There is much speculation as to why Americans do not vote and I cannot pretend to know why there is such low turnout. Some speculate that the low turnout this year was the result of a voter “protest” — not voting so as to show displeasure with the candidates. If this is the case, then I am not sure what impact those citizens thought that they were going to have. Somebody is going to get elected whether or not everyone votes. Non-voting only allows the respective base voters to dictate the results. Anyone that did not vote (and allowing for the fact that there are some people who were truly unable to vote for circumstance beyond their control) has no right to complain about the course our country takes with its incoming crop of elected officials. Not voting to protest the candidates is about as silly of a logic train as I can imagine in a democracy. As the saying goes, elections have consequences, and not voting increases the likelihood that as a society, we are not going to like those consequences.
I also truly hope that in the next two years (until the next election) I do not hear any politician of any stripe saying “what the American people want” based on the outcome of this election cycle. How can anyone possibly know what all of America wants (no one ever calls me to ask), especially when only about one-third of our fellow citizens participated. The primary purpose of an election in this country is to allow the American people to indicate what they want. I cannot believe that nearly two-thirds of the country simply does not care.
Some western nations — most famously Australia — have mandatory voting. I do not advocate that as I am not sure that it would work in our society and I can think of some serious “cons” to the “pro” of getting everyone involved. At least it would eliminate the need for the millions of dollars spent this year to get out the vote, money that could best be spent on other things, although I suppose it does help the economy, or at least the advertising industry and political consultants. The biggest argument against it in my mind (besides our national aversion to mandatory anything having to do with government) is that it would lead to people voting for officials or ballot measures of which little to nothing is known by the voter. Although that happens enough as it is.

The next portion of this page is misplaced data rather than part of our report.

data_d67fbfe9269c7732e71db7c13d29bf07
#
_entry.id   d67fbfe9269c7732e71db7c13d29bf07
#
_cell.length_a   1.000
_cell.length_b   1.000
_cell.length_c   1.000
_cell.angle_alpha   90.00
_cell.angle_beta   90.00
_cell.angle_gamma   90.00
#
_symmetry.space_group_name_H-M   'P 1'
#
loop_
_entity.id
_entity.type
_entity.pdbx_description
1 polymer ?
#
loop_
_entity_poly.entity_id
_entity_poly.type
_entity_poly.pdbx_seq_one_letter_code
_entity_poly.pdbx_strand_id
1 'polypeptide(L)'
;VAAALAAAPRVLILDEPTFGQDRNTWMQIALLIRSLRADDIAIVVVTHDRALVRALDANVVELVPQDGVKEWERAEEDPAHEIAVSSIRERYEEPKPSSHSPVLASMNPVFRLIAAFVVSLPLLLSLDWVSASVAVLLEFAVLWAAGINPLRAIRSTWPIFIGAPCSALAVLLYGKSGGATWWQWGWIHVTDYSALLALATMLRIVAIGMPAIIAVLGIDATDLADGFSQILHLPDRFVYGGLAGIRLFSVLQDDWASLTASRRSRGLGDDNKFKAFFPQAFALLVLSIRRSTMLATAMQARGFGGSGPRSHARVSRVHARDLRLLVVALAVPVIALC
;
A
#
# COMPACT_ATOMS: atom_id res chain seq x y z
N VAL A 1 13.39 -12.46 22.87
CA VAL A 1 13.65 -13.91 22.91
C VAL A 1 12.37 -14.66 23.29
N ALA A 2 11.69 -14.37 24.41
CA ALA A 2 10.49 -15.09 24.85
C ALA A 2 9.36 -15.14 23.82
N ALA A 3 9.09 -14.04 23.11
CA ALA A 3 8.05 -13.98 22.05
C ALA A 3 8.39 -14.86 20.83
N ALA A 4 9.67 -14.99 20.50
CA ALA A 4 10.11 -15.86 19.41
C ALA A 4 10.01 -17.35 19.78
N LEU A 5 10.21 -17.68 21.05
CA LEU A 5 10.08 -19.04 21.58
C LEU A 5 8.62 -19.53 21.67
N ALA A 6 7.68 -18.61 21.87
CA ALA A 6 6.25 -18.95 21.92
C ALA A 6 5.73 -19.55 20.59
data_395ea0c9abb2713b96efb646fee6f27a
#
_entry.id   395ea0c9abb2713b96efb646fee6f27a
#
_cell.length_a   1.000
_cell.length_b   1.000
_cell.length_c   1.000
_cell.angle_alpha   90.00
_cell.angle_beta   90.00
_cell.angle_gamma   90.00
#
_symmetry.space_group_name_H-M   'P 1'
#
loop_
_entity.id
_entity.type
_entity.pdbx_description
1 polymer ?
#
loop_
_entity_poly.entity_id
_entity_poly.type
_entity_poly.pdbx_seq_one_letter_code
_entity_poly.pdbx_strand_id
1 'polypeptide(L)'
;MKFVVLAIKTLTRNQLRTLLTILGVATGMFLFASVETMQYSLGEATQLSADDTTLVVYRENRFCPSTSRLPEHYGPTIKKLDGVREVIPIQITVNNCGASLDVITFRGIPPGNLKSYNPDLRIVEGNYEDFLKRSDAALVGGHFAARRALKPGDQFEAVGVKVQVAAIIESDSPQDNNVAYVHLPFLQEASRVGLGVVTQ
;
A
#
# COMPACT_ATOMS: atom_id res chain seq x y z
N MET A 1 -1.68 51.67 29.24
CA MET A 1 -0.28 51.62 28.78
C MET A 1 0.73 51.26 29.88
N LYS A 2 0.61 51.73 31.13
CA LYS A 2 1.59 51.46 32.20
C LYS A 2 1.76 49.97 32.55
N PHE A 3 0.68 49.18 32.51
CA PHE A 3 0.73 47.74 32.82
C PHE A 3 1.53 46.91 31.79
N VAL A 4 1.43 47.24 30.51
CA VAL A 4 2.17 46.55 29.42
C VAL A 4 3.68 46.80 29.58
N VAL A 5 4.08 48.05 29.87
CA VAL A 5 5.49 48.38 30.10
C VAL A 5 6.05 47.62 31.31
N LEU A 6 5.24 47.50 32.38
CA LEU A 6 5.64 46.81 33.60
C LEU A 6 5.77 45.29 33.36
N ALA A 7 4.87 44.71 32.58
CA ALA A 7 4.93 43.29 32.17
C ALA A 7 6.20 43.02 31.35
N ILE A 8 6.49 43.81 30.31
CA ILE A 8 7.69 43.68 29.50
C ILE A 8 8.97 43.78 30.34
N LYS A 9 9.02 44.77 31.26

The irony of this low voter turnout was brought home to me on Tuesday with the celebration of Veteran’s Day. Universally, people from all walks of life thanked our service men and women for their devotion to our country. Many in their tributes mentioned the right to vote and how precious that right is to us. A better tribute to our veterans than celebrity public service announcements would be for people to actually go out and vote. The defense of that right comes at a high cost. A visit to Arlington National Cemetery, especially Section 60 where many veterans of our current wars in Iraq and Afghanistan are buried, is a stark reminder. I have occasion to visit the National Military Medical Center in Bethesda, Maryland from time to time. One only has to spend about five minutes in any part of the hospital to see the tragic results of sending our young men and women to war. The results impact not only the lives of these young veterans, but also their families and friends. All are easy to spot and none ask for our sympathy or for anything else. I am amazed at their positive spirit and determination.
I often think of the young people I see there when I hear our elected leaders arguing for military involvement in this spot or another. It becomes real when you visit Section 60 or the military hospital in Bethesda. It would be good for all of our leaders to think beyond the political abstract and think in terms of real people being asked to sacrifice their future and their lives. These young folks will answer the call to go in harm’s way, but to them such decisions are not abstractions or theories or political gamesmanship. It is real.
And yet, we can only muster 36.4% of our eligible voters that manage to make it the polls.